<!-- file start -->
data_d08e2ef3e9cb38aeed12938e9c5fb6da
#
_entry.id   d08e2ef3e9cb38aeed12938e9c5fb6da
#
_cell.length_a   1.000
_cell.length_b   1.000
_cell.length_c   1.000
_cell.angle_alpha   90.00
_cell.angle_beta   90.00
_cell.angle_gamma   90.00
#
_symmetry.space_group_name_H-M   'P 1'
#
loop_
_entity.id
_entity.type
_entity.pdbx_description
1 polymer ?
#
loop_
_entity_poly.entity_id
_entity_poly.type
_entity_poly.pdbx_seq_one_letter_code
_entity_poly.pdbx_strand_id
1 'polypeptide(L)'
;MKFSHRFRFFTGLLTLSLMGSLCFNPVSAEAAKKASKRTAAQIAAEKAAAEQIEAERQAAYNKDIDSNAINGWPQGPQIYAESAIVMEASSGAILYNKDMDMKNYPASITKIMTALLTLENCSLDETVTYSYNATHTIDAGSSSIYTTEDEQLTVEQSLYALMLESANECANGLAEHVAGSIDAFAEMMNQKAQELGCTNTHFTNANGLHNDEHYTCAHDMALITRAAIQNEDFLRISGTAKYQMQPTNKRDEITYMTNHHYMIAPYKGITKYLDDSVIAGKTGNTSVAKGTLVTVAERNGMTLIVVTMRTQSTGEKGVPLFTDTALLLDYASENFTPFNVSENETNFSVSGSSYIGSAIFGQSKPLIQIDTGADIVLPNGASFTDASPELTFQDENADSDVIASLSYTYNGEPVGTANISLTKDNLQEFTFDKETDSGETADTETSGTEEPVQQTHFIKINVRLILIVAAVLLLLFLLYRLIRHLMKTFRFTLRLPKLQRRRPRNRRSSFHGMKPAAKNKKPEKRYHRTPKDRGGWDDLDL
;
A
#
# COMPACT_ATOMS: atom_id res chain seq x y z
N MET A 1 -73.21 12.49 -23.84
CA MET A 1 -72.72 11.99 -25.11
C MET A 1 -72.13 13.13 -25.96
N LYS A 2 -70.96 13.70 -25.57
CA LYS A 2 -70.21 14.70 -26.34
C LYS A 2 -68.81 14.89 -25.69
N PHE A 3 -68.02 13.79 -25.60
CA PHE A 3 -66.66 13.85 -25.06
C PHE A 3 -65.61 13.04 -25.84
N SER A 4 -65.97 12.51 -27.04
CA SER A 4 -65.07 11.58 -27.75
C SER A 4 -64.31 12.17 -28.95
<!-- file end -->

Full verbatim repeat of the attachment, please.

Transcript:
data_d08e2ef3e9cb38aeed12938e9c5fb6da
#
_entry.id   d08e2ef3e9cb38aeed12938e9c5fb6da
#
_cell.length_a   1.000
_cell.length_b   1.000
_cell.length_c   1.000
_cell.angle_alpha   90.00
_cell.angle_beta   90.00
_cell.angle_gamma   90.00
#
_symmetry.space_group_name_H-M   'P 1'
#
loop_
_entity.id
_entity.type
_entity.pdbx_description
1 polymer ?
#
loop_
_entity_poly.entity_id
_entity_poly.type
_entity_poly.pdbx_seq_one_letter_code
_entity_poly.pdbx_strand_id
1 'polypeptide(L)'
;MKFSHRFRFFTGLLTLSLMGSLCFNPVSAEAAKKASKRTAAQIAAEKAAAEQIEAERQAAYNKDIDSNAINGWPQGPQIYAESAIVMEASSGAILYNKDMDMKNYPASITKIMTALLTLENCSLDETVTYSYNATHTIDAGSSSIYTTEDEQLTVEQSLYALMLESANECANGLAEHVAGSIDAFAEMMNQKAQELGCTNTHFTNANGLHNDEHYTCAHDMALITRAAIQNEDFLRISGTAKYQMQPTNKRDEITYMTNHHYMIAPYKGITKYLDDSVIAGKTGNTSVAKGTLVTVAERNGMTLIVVTMRTQSTGEKGVPLFTDTALLLDYASENFTPFNVSENETNFSVSGSSYIGSAIFGQSKPLIQIDTGADIVLPNGASFTDASPELTFQDENADSDVIASLSYTYNGEPVGTANISLTKDNLQEFTFDKETDSGETADTETSGTEEPVQQTHFIKINVRLILIVAAVLLLLFLLYRLIRHLMKTFRFTLRLPKLQRRRPRNRRSSFHGMKPAAKNKKPEKRYHRTPKDRGGWDDLDL
;
A
#
# COMPACT_ATOMS: atom_id res chain seq x y z
N MET A 1 -73.21 12.49 -23.84
CA MET A 1 -72.72 11.99 -25.11
C MET A 1 -72.13 13.13 -25.96
N LYS A 2 -70.96 13.70 -25.57
CA LYS A 2 -70.21 14.70 -26.34
C LYS A 2 -68.81 14.89 -25.69
N PHE A 3 -68.02 13.79 -25.60
CA PHE A 3 -66.66 13.85 -25.06
C PHE A 3 -65.61 13.04 -25.84
N SER A 4 -65.97 12.51 -27.04
CA SER A 4 -65.07 11.58 -27.75
C SER A 4 -64.31 12.17 -28.95